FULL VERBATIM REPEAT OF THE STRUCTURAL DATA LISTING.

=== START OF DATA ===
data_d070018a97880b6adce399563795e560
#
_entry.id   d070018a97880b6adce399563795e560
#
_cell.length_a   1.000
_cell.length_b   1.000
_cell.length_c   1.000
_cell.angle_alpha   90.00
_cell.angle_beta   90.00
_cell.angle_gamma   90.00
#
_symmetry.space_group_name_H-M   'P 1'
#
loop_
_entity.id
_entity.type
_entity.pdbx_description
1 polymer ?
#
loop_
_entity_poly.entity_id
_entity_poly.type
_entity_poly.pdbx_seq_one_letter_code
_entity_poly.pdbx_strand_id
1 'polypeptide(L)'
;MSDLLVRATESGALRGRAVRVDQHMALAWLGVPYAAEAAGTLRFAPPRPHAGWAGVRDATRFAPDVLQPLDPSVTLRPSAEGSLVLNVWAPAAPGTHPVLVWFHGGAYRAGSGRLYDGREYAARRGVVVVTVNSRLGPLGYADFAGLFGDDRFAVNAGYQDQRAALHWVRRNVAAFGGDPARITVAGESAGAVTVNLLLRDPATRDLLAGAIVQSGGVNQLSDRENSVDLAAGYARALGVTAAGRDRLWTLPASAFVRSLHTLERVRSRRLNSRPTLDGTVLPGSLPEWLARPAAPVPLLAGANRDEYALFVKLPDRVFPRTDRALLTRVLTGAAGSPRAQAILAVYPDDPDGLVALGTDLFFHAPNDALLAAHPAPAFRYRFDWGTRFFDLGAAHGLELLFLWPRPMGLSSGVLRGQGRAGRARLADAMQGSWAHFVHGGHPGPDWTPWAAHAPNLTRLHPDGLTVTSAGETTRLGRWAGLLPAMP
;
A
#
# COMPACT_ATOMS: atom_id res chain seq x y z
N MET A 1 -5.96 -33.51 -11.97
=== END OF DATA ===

data_d070018a97880b6adce399563795e560
#
_entry.id   d070018a97880b6adce399563795e560
#
_cell.length_a   1.000
_cell.length_b   1.000
_cell.length_c   1.000
_cell.angle_alpha   90.00
_cell.angle_beta   90.00
_cell.angle_gamma   90.00
#
_symmetry.space_group_name_H-M   'P 1'
#
loop_
_entity.id
_entity.type
_entity.pdbx_description
1 polymer ?
#
loop_
_entity_poly.entity_id
_entity_poly.type
_entity_poly.pdbx_seq_one_letter_code
_entity_poly.pdbx_strand_id
1 'polypeptide(L)'
;MSDLLVRATESGALRGRAVRVDQHMALAWLGVPYAAEAAGTLRFAPPRPHAGWAGVRDATRFAPDVLQPLDPSVTLRPSAEGSLVLNVWAPAAPGTHPVLVWFHGGAYRAGSGRLYDGREYAARRGVVVVTVNSRLGPLGYADFAGLFGDDRFAVNAGYQDQRAALHWVRRNVAAFGGDPARITVAGESAGAVTVNLLLRDPATRDLLAGAIVQSGGVNQLSDRENSVDLAAGYARALGVTAAGRDRLWTLPASAFVRSLHTLERVRSRRLNSRPTLDGTVLPGSLPEWLARPAAPVPLLAGANRDEYALFVKLPDRVFPRTDRALLTRVLTGAAGSPRAQAILAVYPDDPDGLVALGTDLFFHAPNDALLAAHPAPAFRYRFDWGTRFFDLGAAHGLELLFLWPRPMGLSSGVLRGQGRAGRARLADAMQGSWAHFVHGGHPGPDWTPWAAHAPNLTRLHPDGLTVTSAGETTRLGRWAGLLPAMP
;
A
#
# COMPACT_ATOMS: atom_id res chain seq x y z
N MET A 1 -5.96 -33.51 -11.97